Keywords

hydrological modelling; calibration; evaluation; discharge uncertainty

Location

Session B5: Managing Uncertainty

Start Date

11-7-2016 3:10 PM

End Date

11-7-2016 3:30 PM

Abstract

Rainfall-runoff models are usually defined and assessed comparing simulation outputs to discharge measurements. The latter is calculated from stream stage measurements using stage-discharge relationships. This unavoidable step introduces uncertainties which can be significant especially during high flows. Unfortunately, most of the methods used to evaluate rainfall-runoff models neglect those data uncertainties and overestimate discharge measurement knowledge. The main objective of the paper is to integrate the real information content of discharge time series with a novel modelling errors formulation. Moreover, special attention is given to aggregating modelling errors into a score, such that the prediction accuracy level of each part of the hydrograph, required by the aforesaid assessment, is controlled by the user. The proposed objective function, named Discharge Envelope Catching efficiency (DEC), meets the objectives of: i) taking into account discharge uncertainties, ii) providing a calibration in accordance with hydrological modelling assumptions and end-user expectations. The DEC efficiency is used as an objective function in a novel calibration methodology (DECC). The latter is finally tested to assess a physically-based distributed model dedicated to flash flood modelling. Its performances are compared with results from GLUE (Beven and Binley, 1992) and other calibration methods proposed by Croke (2007) and Liu et al. (2009). GLUE method is taken as a reference while the other tested calibration methods are representative of existing calibration approaches that integrate discharge uncertainties. The DECC method shows the best representation of the confidence interval of observed discharge. The application on the studied case highlights the usefulness of the DECC method for identifying the weaknesses of model structures at reproducing some hydrological processes. These results emphasize the added value of considering discharge uncertainty in calibration and refining modelling errors formulation according to hydrological model aims.

 
Jul 11th, 3:10 PM Jul 11th, 3:30 PM

Including discharge uncertainties into an adaptable objective function for rainfall - runoff model calibration and evaluation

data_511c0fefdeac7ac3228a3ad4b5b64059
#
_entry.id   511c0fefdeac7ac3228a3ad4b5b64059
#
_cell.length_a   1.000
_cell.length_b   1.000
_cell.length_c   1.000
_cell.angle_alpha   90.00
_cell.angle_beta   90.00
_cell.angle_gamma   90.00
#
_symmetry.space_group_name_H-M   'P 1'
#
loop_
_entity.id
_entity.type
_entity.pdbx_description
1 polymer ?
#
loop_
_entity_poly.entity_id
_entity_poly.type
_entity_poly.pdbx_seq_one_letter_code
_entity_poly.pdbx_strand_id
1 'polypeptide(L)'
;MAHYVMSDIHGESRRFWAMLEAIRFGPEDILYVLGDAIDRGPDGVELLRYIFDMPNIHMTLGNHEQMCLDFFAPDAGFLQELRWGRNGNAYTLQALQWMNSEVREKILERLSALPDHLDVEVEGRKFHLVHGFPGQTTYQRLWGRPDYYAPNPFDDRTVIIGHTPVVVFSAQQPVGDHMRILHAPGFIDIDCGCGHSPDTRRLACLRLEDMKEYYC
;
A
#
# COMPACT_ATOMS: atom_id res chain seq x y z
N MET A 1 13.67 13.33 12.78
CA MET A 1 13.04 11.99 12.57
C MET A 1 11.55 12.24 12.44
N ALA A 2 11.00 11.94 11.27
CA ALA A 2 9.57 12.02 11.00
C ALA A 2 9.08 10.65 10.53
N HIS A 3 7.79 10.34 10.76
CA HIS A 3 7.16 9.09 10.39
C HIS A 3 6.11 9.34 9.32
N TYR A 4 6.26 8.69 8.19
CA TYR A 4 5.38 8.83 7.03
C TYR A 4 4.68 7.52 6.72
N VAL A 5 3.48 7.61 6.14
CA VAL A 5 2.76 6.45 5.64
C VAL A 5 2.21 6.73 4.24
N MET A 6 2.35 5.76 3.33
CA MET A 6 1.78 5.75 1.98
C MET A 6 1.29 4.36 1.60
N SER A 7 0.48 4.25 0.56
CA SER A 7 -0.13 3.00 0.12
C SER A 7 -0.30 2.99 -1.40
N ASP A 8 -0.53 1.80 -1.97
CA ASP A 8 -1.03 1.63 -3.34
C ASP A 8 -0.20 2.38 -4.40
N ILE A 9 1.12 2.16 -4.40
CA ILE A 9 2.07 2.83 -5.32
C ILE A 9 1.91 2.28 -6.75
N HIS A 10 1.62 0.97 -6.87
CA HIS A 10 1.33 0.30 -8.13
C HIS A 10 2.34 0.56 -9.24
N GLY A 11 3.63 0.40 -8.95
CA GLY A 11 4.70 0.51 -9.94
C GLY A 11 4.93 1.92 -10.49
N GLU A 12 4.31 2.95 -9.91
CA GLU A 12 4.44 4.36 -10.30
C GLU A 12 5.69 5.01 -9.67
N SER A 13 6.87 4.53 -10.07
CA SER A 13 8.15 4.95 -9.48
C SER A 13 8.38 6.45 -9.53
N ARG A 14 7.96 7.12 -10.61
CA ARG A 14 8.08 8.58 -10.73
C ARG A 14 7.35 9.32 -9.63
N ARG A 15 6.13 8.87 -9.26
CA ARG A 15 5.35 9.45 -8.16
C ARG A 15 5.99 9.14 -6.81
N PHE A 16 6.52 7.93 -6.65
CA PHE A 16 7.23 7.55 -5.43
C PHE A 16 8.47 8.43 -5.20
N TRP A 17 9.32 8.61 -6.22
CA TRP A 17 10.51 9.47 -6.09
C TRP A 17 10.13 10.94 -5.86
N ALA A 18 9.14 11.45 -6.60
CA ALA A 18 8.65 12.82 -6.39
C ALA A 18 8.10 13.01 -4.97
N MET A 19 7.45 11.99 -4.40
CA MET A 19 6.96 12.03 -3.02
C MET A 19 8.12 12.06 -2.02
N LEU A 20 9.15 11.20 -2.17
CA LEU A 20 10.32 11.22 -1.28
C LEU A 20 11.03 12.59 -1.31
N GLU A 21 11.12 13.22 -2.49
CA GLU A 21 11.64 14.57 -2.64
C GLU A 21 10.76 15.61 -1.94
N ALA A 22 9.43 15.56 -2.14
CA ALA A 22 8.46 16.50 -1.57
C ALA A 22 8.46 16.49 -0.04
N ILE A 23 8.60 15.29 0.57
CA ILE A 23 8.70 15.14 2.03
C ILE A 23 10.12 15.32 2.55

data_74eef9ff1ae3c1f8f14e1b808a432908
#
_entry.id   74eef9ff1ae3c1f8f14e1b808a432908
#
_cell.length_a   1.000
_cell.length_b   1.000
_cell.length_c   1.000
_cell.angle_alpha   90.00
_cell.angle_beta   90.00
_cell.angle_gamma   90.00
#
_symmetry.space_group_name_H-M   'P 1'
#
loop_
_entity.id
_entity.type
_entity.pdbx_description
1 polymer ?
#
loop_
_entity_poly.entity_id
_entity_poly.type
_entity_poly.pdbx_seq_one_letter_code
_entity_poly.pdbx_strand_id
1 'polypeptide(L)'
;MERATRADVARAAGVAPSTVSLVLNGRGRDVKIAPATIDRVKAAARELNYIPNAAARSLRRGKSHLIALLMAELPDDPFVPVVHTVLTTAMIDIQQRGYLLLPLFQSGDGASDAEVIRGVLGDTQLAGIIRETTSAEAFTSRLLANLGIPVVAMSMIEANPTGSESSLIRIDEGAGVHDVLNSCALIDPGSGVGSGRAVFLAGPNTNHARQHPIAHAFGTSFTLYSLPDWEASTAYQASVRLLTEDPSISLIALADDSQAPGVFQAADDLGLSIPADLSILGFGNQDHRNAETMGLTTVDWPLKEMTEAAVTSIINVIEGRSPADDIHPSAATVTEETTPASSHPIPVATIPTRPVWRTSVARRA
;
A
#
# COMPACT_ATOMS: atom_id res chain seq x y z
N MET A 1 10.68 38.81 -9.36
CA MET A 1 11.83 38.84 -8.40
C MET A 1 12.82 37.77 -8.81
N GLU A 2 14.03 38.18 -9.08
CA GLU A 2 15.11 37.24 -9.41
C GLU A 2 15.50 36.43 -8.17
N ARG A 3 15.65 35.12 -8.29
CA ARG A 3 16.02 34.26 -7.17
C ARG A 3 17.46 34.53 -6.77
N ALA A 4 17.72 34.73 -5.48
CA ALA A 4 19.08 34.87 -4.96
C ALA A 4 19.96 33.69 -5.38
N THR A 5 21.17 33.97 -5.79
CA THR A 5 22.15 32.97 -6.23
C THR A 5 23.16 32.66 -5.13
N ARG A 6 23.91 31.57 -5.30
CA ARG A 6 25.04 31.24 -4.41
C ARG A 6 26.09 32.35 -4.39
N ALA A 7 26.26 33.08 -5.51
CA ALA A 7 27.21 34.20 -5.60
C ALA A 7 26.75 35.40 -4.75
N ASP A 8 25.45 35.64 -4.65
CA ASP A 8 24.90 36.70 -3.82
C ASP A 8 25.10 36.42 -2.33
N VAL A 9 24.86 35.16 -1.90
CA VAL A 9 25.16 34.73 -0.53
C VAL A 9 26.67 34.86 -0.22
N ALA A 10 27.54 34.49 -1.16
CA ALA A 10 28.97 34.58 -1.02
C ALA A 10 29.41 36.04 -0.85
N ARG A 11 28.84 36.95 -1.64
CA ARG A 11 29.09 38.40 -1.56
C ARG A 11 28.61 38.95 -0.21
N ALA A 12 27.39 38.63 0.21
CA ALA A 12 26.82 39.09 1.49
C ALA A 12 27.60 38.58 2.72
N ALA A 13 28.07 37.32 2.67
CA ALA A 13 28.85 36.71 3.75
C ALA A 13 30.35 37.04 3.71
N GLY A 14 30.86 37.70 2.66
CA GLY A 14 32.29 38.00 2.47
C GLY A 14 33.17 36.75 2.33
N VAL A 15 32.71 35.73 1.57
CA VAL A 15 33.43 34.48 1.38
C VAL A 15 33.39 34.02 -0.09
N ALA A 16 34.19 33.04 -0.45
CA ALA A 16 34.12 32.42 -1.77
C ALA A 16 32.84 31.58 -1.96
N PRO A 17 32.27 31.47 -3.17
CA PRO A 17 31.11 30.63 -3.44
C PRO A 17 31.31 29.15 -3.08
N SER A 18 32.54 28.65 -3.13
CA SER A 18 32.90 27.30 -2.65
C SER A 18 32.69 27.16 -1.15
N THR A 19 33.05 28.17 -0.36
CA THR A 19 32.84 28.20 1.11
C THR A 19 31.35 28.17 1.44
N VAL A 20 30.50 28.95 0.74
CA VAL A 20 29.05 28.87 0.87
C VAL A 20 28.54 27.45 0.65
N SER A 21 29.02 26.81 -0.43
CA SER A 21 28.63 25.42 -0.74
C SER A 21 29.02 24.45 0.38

Session B5: Managing Uncertainty

Rainfall-runoff models are usually defined and assessed comparing simulation outputs to discharge measurements. The latter is calculated from stream stage measurements using stage-discharge relationships. This unavoidable step introduces uncertainties which can be significant especially during high flows. Unfortunately, most of the methods used to evaluate rainfall-runoff models neglect those data uncertainties and overestimate discharge measurement knowledge. The main objective of the paper is to integrate the real information content of discharge time series with a novel modelling errors formulation. Moreover, special attention is given to aggregating modelling errors into a score, such that the prediction accuracy level of each part of the hydrograph, required by the aforesaid assessment, is controlled by the user. The proposed objective function, named Discharge Envelope Catching efficiency (DEC), meets the objectives of: i) taking into account discharge uncertainties, ii) providing a calibration in accordance with hydrological modelling assumptions and end-user expectations. The DEC efficiency is used as an objective function in a novel calibration methodology (DECC). The latter is finally tested to assess a physically-based distributed model dedicated to flash flood modelling. Its performances are compared with results from GLUE (Beven and Binley, 1992) and other calibration methods proposed by Croke (2007) and Liu et al. (2009). GLUE method is taken as a reference while the other tested calibration methods are representative of existing calibration approaches that integrate discharge uncertainties. The DECC method shows the best representation of the confidence interval of observed discharge. The application on the studied case highlights the usefulness of the DECC method for identifying the weaknesses of model structures at reproducing some hydrological processes. These results emphasize the added value of considering discharge uncertainty in calibration and refining modelling errors formulation according to hydrological model aims.